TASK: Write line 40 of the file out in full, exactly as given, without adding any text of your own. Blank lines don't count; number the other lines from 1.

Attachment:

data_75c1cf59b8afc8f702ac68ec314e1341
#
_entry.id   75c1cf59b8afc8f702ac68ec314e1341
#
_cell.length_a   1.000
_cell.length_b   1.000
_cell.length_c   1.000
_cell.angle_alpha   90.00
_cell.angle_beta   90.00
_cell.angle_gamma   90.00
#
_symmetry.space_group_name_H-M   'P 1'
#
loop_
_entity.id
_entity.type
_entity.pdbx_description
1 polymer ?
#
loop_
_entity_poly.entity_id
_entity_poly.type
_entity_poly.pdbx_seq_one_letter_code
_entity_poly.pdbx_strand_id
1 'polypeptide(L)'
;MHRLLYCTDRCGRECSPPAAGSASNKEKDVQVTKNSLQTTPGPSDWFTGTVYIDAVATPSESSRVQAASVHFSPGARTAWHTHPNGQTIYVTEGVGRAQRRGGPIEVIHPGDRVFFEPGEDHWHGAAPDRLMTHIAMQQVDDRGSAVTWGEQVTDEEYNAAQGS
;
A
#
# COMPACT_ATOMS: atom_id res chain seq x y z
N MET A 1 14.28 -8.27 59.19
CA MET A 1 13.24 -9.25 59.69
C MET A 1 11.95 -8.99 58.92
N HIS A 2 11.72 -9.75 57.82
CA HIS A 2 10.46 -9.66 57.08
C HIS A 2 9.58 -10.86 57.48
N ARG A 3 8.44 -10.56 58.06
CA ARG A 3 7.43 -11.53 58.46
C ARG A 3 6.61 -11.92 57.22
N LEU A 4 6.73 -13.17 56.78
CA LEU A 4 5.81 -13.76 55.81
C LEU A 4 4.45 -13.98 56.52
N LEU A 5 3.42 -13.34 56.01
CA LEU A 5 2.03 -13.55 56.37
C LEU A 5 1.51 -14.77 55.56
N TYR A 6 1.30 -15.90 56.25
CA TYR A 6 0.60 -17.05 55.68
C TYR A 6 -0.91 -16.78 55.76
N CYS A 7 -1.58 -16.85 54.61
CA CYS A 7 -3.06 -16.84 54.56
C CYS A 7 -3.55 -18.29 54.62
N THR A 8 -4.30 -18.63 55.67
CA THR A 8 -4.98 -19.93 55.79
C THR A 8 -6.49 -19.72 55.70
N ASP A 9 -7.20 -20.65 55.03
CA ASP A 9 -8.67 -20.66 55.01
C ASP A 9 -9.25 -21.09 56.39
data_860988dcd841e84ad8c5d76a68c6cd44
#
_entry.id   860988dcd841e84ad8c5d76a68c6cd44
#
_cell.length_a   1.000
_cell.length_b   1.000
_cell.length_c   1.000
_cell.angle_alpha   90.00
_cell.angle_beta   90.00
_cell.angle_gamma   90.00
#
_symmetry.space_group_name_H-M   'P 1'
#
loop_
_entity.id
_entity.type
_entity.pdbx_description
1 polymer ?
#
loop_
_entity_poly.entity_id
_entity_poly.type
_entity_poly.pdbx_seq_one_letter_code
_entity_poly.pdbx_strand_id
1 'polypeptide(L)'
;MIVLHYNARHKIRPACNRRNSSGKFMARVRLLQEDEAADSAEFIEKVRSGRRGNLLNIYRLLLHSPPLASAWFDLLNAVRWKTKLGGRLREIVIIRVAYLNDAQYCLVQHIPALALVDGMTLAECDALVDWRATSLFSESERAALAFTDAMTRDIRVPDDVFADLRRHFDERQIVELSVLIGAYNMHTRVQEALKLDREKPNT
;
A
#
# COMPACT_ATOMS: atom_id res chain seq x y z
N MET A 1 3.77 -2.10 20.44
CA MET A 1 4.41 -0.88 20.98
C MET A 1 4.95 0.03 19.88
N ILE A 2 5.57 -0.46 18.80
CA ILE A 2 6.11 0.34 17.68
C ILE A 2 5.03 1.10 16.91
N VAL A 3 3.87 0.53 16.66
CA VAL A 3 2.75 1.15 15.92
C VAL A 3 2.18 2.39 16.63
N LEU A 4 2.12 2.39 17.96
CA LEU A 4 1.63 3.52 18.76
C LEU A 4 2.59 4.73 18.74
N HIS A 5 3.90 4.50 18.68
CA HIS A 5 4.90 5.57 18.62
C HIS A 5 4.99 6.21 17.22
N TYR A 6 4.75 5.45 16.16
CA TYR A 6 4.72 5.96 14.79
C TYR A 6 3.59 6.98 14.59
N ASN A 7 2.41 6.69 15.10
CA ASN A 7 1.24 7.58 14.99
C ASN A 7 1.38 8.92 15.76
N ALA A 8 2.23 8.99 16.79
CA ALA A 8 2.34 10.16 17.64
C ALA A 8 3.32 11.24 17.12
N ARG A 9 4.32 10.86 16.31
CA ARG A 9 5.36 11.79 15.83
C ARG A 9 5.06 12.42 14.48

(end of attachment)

N LEU A 4 6.73 -13.17 56.78